Abuzz With Words

Poetry's queen bee dares us to understand her.

A "swarm" is a migrating colony of bees—and an apt metaphor for the language of Jorie Graham. In her poetry, the words stream across the page, seething and shimmering, flocking and scattering, always rushing onward—sometimes straight at the reader, as if Graham wanted to colonize us, to make hives within us for her poems. SWARM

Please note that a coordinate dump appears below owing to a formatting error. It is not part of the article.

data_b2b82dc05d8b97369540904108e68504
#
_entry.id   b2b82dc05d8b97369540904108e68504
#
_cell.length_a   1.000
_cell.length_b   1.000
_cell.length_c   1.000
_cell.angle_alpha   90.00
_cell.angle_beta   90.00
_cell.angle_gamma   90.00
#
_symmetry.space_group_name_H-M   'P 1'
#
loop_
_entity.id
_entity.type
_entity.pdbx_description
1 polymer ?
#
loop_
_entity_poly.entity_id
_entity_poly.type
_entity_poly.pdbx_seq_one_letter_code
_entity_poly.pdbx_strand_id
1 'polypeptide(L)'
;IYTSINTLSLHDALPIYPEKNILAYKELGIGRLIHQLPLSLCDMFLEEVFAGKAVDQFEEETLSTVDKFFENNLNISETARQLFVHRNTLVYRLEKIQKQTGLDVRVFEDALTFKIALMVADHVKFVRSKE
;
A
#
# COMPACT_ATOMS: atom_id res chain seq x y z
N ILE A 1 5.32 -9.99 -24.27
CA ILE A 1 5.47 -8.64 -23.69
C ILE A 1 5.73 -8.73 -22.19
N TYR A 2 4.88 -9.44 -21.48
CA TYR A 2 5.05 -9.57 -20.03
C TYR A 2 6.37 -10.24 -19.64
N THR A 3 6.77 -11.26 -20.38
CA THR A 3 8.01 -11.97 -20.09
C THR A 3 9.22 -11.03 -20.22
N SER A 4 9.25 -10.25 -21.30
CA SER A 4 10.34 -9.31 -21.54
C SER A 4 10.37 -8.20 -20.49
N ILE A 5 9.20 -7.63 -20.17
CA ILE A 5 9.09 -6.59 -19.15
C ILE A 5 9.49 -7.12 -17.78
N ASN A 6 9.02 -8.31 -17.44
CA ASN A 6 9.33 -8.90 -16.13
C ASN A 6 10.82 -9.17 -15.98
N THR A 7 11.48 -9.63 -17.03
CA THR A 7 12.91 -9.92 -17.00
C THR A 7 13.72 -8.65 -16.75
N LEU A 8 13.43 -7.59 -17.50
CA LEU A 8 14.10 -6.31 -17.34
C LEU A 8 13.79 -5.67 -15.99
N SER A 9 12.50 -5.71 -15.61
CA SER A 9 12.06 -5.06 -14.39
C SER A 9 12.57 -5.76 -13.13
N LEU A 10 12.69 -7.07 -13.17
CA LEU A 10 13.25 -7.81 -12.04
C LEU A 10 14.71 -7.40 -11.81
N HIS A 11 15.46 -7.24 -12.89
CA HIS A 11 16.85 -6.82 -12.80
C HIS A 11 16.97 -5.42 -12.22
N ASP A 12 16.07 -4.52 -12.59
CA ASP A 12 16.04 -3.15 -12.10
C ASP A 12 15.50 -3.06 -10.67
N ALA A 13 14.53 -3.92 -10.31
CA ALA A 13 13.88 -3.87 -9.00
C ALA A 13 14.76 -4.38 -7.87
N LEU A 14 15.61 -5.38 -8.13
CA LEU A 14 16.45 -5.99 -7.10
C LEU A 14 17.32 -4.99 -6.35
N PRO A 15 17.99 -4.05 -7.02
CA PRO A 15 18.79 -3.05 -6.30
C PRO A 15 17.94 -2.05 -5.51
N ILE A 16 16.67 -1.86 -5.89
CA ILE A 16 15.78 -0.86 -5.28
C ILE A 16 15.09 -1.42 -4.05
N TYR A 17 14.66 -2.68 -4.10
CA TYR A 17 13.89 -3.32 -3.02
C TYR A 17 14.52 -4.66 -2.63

poems by Jorie Graham (Ecco Press, $23) Of course, the queen leads the charge. Graham is a reigning poet of her generation; she has won numerous honors, a Pulitzer and a MacArthur "genius" grant among them, and currently she holds professorships at Harvard and the prestigious Iowa Writers' Workshop. She is paid this kind of homage because she has devoted her career to a poetic task of considerable philosophical grandeur and difficulty. Graham seeks to capture reality through description, despite her full awareness that words conceal and distort more than they reveal—that language is a veil and a mirror as well as an eye. Accurate, unmediated experiences of the concrete world are impossible to achieve or transcribe, but the ceaseless labor of Graham's poetry is to know and embody that pure experience. So although the settings of the poems are usually unremarkable and the actions are primarily quiet observation, each poem is tensely dramatic—a sensuous, electric, weighty yet astonishingly athletic, exhausting, and ultimately futile attempt to converse directly with the world. In Swarm, Graham's struggle with her surroundings all but threatens to annihilate them. Her willingness to hazard new and risky poetic regions and forms here is to her credit; but the shorter lines and airier spacing tend to frame her customary remarks to herself in isolation, and the effect is that a poetic Personality, instead of a perceiving intelligence, stands at center stage. "I am not lying. There is no lying in me," she avows in the opening poem, later murmuring to herself, "Grieve. Have/hope./*/Have sights truth in them?" Such sentiments multiply, swelling Graham's customary quarter notes of anguish into a self-pitying symphony. Poems like "Eve" and "Swarm" contain the old, sterner magic; others in the book might have more of it if the poet weren't seeming to parade her burden of responsibility. Graham's work is philosophically significant, but that doesn't always make it interesting as poetry. Critics have remarked that although her language often dazzles with its passion, insight, and originality, few of her lines are memorable. But like the crowd of people in the Giotto fresco adorning this lovely book jacket—all of them swarming, wide-eyed and eager, for a glimpse of the wonder located just beyond the frame—we flock to read her work. If Giotto's worshipers could turn the corner at the edge of the volume, they'd find on the back the queen herself in full-page regalia: her signature black velvet and chunky jewelry, her famous hair, her beautiful brow tragically furrowed with the knowledge that we cannot truly know. Even with her help.

 
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